Bushland had already fulfilled one of the requirements of SIT by developing an artificial diet for rearing the screwworm (Melvin & Bushland 1936, Melvin & Bushland 1940). The diet consisted of lean ground beef, blood, water and 0.2% formaldehyde to deter decomposition. Screwworms had been reared previously by infesting rabbits or baby calves, a very nasty and cruel procedure. Bushland evaluated various chemicals to induce sexual sterility but none was effective. However, H. J. Muller reported in 1950 that exposure of Drosophila melanogaster Meigen to high doses of x-rays induced dominant lethal mutations in the germ cells (Muller 1950). These mutations in the sperm of irradiated males, mate with untreated females, prevented the development of embryos and thereby caused sexual sterility. A. W. Lindquist read this popular article aimed at swaying public opinion against atmospheric tests of atomic bombs and showed it to Knipling. Knipling corresponded with Muller, who expressed confidence that ionizing radiation would induce sterility in the screwworm. With Knipling’s encouragement, Bushland investigated the effects of x-rays on screwworm sexual behavior and reproduction (Bushland 1952). Subsequently, he and D E. Hopkins induced sterility in screwworms exposed as late pupae or adults to x-rays or gamma rays from Colbalt60 (Bushland & Hopkins 1951, Bushland & Hopkins 1953). They showed in laboratory cage tests that the capacity of sterile screwworm males to compete with untreated males in mating with untreated females was acceptable at dosages required to sterilize both males and females. Since the screwworm female mates only once, all egg masses oviposited by a wild female mated with a sterile male are non-viable.
To assist in evaluating the performance of irradiated sterile males in the field, I was reassigned from the USDA Grasshopper Control Division, to the USDA’s Insects Affecting Man & Animals Laboratory at Kerrville, Texas and later to a sub-laboratory at Orlando, Florida. Bushland had previously attempted to evaluate the field performance of irradiated screwworm males on the shoals of the Texas coast near Austwell. However, no egg masses were oviposited on wounded sentinel goats, apparently because the released flies were blown to the mainland by the strong prevailing winds. Subsequently, during the winter of 1951-1952, efforts were made to evaluate the competitiveness of sterile relative to lab-reared males in mating with released females on Sanibel Island near Ft. Meyers, Florida. It was assumed that native screwworm flies would be scarce and produce few egg masses because no livestock were on the island. However, native screwworms were found to be as numerous on the island as on the mainland and to infest feral cats, opossums, and rabbits. Evaluation of the releases showed that lab-reared flies performed well in nature, since a high ratio of sterile to fertile egg masses was collected from the wounds of sentinel animals. During the following winter, 1952-1953, when only sterile males were released at a rate of 100 per mi2, egg mass sterility temporarily reached 100% within the first eight weeks. However, during the 12th week a fertile egg mass was found. Since Sanibel is only two miles from the mainland, a fraction of the parasite’s flight range, we realized that eradication could not be sustained because of screwworm fly migration.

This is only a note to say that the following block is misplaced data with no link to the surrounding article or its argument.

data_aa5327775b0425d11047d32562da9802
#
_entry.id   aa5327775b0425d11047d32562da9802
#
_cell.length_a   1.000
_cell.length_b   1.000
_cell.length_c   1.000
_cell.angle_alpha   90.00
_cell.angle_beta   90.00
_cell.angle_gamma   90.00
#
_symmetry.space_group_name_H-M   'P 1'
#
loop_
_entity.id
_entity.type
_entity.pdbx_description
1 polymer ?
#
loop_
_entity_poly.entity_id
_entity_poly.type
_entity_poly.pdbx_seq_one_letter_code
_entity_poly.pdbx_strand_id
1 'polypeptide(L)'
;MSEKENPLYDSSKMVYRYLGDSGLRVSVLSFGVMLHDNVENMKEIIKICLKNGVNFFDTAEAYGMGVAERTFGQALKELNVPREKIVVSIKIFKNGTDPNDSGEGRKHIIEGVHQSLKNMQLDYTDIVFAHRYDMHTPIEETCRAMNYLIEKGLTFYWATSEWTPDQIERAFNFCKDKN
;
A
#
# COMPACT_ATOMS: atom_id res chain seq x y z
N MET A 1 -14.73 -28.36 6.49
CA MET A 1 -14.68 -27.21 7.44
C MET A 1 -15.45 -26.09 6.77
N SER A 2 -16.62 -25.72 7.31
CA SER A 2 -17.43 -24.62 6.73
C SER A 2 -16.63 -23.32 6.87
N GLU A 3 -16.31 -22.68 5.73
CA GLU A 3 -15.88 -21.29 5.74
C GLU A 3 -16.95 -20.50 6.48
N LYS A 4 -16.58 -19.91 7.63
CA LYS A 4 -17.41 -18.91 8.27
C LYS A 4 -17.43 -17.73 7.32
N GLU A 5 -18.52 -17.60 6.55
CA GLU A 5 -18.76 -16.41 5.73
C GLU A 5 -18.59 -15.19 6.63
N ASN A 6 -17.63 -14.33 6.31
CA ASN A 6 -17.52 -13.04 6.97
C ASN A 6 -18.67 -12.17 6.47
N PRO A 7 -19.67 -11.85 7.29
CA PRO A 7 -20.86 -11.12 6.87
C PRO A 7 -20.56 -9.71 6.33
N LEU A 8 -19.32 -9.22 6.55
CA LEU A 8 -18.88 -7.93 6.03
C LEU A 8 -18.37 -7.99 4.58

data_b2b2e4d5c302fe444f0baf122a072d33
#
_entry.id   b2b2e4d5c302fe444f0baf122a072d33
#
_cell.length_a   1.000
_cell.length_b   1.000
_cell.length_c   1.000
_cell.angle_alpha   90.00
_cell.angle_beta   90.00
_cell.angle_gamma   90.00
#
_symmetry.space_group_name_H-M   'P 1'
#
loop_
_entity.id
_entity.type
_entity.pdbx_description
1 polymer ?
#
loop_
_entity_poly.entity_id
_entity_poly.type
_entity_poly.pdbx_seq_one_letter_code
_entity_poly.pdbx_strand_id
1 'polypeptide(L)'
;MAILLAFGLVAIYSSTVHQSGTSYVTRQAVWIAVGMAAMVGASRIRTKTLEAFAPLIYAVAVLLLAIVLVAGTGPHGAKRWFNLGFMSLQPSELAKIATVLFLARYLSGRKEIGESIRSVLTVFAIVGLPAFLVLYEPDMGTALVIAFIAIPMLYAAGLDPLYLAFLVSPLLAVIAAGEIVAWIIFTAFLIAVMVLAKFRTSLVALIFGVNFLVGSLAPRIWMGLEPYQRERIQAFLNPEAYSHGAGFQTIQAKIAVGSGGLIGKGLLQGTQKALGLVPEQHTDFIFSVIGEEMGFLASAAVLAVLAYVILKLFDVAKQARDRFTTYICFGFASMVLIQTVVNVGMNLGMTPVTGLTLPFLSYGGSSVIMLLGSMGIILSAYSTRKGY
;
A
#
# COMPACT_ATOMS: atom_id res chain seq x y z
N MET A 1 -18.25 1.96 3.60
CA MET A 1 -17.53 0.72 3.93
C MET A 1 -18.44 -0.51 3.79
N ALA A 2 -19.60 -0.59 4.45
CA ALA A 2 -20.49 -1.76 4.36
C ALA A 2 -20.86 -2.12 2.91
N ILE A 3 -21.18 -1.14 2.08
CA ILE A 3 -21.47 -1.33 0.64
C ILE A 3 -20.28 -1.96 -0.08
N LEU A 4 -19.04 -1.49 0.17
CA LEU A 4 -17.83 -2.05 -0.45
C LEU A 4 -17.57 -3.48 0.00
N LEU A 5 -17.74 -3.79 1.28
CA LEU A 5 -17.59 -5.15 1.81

The use of sterile males to achieve eradication had to be evaluated on a fully isolated island, small due to our very limited budget. Vieques, nine miles from Puerto Rico, met these requirements but it was a U.S. Navy bombing range. Fortunately, B. A. Bitter, a Dutch agricultural officer, focused our attention on Curacao, Netherlands Antilles, forty miles north of Venezuela. Bitter wrote to the USDA Entomology Research Division for recommendations on protecting dairy and grazing animals from the screwworm. At Knipling’s behest, I was dispatched to Curacao in July 1953 to investigate its suitability for our test. It had a serious screwworm problem dating back at least ninety years. About 25,000 goats, 5,000 sheep, 300 deer and numerous rabbits populated the island. Due to the screwworm, many of the nanny goats had only one kid or none. Dairy cattle and horses were not considered significant screwworm hosts because of close surveillance and care by the owners.